* * * * * * * « Sachim in New England, whom I saw the last somer. Vppon the river of Naponset, neere to the Mattachusetts feilds dwelleth Chickatalbott who hath betweene 50 & 60 subiects. This man least favoureth the English of any Sagamore (for soe are the kinges with vs called, as they are Sachims Southwards ) wee are acquainted with, by reason of the old quarrell betweene him and those of Plymouth wherein hee lost 7 of his best men, yet hee lodged one night the last winter at my house in freindly manner. About 70 or 80 miles westward from theis are seated the Nipnett men whose Sagamore wee know not, but wee heare their numbers exceed any but the Pecoates and the Narragansets and they are the only people wee yet heare of in the inland Country. Vppon the river of Mistick is seated Saggamore John*, and vppon the river of Sawgus Sagamore Jamest his brother, both soe named by the English. The elder brother John is an handsome young [ one line missing conversant with us affecting English apparell and howses and speaking well of our God. His brother James is of a farr worse disposition, yet repaireth often to us. Both theis brothers command not above 30 or 40 men for aught I can learne. Neer to Salem dwelleth two or three families, subiect to the Saggamore of Agawam whose name hee tould mee, but I have forgotten it. This Sagamore hath but few subiects, and them and himselfe tributary to Sagamore James, haveing beene before the last yeare (in James his minority) tributary to Chicka Talbott. Vppon the river Merrimack is seated Sagamore Passaconaway haveing under his comand 4 or 500 men, being esteemed by his countrymen a false fellow, and by us a wich. Ffor any more northerly I know not, but leave it to after relacons. Haueing thus breifly & disorderly especially in my description of the Bays and Rivers set downe what is come to hand touching the one line missing.)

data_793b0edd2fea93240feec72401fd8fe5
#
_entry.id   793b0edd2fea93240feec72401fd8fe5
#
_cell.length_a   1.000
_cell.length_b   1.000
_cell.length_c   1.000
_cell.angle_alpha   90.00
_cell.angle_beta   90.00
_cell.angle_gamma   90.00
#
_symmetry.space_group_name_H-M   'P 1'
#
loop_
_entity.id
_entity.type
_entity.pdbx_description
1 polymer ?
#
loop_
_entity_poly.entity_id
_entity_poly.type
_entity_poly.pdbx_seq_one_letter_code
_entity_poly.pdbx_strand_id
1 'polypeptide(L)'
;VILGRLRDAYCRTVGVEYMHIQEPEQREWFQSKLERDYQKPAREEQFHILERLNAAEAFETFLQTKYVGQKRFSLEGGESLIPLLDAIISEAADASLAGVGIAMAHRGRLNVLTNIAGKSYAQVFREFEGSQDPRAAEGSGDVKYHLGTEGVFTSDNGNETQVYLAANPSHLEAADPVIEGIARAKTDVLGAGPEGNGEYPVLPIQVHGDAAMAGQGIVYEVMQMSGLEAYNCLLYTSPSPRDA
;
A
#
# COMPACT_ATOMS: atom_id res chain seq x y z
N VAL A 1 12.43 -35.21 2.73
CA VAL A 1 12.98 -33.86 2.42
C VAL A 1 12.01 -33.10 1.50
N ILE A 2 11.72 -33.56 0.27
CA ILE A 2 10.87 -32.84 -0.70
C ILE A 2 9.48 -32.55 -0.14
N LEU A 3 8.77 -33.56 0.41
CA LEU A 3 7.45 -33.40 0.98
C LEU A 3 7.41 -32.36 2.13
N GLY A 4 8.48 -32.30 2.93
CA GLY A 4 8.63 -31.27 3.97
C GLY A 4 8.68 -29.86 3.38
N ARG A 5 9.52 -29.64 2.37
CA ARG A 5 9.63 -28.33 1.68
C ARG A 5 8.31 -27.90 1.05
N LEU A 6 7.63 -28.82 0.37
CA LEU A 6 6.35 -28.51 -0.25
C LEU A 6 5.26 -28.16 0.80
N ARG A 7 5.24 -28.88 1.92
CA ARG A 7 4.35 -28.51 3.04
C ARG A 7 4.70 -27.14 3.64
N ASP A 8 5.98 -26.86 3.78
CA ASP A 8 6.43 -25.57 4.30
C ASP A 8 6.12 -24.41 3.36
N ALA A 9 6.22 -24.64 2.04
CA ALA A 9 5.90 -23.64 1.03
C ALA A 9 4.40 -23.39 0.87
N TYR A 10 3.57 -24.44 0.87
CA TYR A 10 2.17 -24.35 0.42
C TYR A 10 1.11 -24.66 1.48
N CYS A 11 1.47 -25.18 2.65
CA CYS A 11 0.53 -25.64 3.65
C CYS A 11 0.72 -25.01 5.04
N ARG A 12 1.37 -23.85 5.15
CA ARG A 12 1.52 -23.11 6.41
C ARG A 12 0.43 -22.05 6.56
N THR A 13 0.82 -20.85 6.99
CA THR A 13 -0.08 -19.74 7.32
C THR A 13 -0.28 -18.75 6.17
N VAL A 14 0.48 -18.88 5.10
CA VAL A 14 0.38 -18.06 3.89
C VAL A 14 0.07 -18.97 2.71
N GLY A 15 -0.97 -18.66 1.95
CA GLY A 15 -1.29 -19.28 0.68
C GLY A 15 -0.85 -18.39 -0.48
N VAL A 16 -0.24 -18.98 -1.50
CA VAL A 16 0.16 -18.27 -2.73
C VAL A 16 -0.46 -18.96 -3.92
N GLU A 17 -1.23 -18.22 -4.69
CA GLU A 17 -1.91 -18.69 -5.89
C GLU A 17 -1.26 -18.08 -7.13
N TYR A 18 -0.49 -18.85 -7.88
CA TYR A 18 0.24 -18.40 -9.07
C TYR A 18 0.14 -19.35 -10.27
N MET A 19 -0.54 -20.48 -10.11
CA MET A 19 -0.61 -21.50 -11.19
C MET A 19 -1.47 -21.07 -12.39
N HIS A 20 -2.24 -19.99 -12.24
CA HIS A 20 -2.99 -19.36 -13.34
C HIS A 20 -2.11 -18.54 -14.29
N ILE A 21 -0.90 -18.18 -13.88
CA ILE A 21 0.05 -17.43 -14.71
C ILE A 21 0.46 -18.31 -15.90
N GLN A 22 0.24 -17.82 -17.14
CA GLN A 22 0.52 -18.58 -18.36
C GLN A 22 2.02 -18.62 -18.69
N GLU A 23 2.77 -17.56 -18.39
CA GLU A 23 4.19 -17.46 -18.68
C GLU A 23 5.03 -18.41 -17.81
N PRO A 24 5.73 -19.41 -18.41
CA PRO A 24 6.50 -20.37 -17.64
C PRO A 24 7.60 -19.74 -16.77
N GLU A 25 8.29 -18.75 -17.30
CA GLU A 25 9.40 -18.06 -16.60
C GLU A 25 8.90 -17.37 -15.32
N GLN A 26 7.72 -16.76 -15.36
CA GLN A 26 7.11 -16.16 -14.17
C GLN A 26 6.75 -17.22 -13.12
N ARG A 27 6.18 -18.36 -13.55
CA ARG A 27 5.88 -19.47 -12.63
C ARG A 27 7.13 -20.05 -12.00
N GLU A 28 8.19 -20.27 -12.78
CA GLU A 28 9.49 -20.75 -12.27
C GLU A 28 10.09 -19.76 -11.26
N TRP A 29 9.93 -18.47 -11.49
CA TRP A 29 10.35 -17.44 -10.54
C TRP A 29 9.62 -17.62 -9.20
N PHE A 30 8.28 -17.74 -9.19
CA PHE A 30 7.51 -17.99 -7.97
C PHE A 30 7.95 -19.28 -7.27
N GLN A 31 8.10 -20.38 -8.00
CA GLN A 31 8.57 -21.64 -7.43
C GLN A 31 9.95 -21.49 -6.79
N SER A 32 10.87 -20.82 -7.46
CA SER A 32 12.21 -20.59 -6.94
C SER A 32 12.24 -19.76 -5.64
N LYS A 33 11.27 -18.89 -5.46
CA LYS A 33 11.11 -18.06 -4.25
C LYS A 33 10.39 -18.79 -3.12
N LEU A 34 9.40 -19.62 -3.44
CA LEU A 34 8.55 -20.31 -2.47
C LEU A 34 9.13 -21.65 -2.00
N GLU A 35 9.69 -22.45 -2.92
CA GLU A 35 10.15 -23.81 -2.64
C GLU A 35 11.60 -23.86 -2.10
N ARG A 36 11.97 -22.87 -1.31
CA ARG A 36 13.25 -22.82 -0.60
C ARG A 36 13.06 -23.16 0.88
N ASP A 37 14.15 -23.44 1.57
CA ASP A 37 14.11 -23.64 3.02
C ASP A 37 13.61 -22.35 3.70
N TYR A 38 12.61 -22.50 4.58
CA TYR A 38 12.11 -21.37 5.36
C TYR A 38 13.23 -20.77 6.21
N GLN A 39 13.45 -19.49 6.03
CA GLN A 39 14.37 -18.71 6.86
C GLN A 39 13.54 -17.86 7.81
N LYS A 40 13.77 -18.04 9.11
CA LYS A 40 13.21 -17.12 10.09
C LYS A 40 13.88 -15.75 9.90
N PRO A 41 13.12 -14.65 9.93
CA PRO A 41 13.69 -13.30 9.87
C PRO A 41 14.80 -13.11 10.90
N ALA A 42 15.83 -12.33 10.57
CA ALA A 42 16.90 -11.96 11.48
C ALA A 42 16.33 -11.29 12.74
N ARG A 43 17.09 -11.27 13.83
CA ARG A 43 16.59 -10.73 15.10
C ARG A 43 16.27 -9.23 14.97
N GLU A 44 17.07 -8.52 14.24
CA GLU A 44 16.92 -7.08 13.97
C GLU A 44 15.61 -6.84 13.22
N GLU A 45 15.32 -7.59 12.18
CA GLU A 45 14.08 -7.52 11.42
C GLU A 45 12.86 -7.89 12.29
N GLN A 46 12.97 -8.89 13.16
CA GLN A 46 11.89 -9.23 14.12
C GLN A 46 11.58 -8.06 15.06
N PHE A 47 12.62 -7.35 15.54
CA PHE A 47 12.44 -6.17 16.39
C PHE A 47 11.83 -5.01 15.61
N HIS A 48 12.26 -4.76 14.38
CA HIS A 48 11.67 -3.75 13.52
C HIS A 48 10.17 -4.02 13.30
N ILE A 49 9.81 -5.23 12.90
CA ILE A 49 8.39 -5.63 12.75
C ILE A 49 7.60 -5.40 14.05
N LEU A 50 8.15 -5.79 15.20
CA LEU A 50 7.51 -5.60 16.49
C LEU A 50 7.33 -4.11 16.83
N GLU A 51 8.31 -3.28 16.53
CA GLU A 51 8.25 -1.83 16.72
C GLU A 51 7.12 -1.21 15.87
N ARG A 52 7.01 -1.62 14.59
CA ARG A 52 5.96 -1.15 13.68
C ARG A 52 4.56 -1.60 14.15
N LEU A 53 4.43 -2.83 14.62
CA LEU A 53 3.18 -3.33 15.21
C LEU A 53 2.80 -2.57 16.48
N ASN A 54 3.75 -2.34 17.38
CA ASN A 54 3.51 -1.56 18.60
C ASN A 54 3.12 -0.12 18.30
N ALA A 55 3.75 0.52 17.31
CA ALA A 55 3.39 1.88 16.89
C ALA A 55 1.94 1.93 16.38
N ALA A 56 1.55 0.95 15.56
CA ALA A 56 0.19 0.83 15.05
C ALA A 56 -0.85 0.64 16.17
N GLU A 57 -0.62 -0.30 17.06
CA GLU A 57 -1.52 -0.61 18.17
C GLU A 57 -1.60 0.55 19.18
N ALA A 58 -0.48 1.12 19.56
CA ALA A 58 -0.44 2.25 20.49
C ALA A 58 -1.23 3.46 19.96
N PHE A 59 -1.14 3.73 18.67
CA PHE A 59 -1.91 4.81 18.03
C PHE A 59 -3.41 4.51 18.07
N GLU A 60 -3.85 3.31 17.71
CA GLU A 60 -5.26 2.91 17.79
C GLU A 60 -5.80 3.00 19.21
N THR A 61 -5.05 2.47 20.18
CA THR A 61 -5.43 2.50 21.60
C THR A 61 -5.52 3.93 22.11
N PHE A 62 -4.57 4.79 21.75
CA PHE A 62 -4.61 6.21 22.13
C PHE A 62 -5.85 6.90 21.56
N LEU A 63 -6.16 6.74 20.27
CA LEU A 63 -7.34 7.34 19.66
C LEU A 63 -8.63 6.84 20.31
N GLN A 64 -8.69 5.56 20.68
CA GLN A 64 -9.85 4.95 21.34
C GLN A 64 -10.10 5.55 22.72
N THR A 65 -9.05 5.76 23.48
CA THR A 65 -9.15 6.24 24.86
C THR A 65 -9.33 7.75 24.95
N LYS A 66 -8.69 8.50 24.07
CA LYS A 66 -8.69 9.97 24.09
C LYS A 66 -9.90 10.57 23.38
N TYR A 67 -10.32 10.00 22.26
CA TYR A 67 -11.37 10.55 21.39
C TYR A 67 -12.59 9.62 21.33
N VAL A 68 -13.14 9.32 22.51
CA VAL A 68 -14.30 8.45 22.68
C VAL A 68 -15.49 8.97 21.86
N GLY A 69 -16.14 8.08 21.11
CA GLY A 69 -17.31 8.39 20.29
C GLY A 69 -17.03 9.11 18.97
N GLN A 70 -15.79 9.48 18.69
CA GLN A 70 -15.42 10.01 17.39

Now concerninge the English that are planted here, I find that about the yeare 1620 certaine English sett out from Leyden in Holland intendinge their course for Hudson's river the mouth whereof lyeth south of the river of the Pecoates, but ariseth as I am informed northwards in about 43 degrees, and soe a good part of it within the compass of our patent. Theis being much weather beaten and wearied with seekinge the river after a most tedious voyage arrived at length in a small Bay ·lyeing north east from Cape Cod, where, landing about the month of December, by the favour of a calme winter such as was never seen here since, begunne to build their dwellings in that place which now is called New Plymouth, where, after much sicknes famine, poverty & great mortality, (through all which God by an unwonted Providence carried them) they are now growne upp to a people, healthful, wealthy, politique & religious. Such things doth the Lord for those that waite for his mercies. Theis of Plymouth came with Patents from King James and have since obtained others from our Sovereigne King Charles, haueinge a Governour and Counsaile of their owne.